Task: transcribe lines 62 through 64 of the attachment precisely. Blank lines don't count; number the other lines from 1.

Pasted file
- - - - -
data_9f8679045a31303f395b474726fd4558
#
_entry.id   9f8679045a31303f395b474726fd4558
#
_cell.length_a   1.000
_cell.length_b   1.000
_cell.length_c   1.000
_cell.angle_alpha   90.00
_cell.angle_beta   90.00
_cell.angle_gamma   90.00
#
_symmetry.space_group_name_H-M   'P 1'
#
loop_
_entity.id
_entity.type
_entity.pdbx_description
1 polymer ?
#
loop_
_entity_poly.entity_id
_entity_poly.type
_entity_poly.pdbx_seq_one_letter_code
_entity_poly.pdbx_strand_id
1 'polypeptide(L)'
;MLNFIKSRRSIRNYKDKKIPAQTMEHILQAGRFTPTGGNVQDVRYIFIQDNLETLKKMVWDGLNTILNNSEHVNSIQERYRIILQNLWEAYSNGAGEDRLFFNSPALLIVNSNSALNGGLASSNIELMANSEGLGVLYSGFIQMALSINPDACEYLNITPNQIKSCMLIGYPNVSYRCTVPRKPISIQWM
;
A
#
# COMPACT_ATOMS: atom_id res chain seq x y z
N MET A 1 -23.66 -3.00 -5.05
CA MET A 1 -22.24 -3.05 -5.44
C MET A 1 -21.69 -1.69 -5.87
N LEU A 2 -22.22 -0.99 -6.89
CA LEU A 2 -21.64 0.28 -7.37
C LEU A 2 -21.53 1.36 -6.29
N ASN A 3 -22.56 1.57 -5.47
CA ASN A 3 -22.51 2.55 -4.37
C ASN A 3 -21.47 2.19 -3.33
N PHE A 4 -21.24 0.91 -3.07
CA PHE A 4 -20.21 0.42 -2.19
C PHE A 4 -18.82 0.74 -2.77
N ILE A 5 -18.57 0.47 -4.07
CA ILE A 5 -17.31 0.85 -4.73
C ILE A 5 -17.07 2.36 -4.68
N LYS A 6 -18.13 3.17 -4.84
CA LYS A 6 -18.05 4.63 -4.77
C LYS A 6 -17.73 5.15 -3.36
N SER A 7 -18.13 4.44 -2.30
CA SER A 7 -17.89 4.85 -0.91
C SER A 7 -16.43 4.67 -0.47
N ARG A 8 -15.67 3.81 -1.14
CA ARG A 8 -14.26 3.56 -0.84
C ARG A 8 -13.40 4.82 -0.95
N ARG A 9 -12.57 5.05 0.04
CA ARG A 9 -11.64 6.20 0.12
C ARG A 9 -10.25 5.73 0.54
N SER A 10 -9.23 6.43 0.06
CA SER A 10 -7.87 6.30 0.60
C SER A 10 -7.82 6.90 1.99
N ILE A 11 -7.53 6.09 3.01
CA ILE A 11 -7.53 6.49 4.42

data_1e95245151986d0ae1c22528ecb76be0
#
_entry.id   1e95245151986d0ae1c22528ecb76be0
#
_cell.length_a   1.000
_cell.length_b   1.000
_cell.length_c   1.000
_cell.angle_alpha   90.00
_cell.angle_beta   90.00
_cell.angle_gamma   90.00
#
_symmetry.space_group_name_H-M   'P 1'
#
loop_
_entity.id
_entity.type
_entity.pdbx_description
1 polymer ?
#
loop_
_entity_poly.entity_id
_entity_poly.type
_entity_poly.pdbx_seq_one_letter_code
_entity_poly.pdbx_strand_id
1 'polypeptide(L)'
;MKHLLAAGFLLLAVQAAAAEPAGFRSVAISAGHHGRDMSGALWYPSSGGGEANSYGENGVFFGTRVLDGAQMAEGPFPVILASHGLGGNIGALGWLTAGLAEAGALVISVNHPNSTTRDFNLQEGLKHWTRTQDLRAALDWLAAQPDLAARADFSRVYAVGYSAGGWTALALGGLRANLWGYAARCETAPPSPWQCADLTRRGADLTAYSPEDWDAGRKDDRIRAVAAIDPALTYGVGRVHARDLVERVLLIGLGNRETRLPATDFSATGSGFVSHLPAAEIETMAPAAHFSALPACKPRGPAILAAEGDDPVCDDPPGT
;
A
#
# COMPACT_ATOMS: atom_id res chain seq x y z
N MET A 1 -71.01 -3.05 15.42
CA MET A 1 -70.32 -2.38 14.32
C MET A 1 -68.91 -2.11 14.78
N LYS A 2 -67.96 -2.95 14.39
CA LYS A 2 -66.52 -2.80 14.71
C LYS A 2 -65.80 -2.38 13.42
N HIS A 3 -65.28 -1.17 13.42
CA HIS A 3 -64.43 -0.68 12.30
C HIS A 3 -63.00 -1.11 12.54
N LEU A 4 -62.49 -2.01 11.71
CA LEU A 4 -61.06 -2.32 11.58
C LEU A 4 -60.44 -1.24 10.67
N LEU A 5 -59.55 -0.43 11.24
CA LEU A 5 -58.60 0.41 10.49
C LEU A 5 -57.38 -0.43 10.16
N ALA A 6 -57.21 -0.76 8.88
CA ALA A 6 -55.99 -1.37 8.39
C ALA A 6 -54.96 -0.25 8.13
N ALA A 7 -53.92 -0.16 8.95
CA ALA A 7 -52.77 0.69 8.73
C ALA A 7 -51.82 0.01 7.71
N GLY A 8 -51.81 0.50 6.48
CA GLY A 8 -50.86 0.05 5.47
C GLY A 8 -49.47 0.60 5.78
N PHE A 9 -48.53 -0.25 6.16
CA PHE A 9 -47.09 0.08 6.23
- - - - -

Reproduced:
CA ILE A 11 -7.53 6.49 4.42

data_1e95245151986d0ae1c22528ecb76be0
#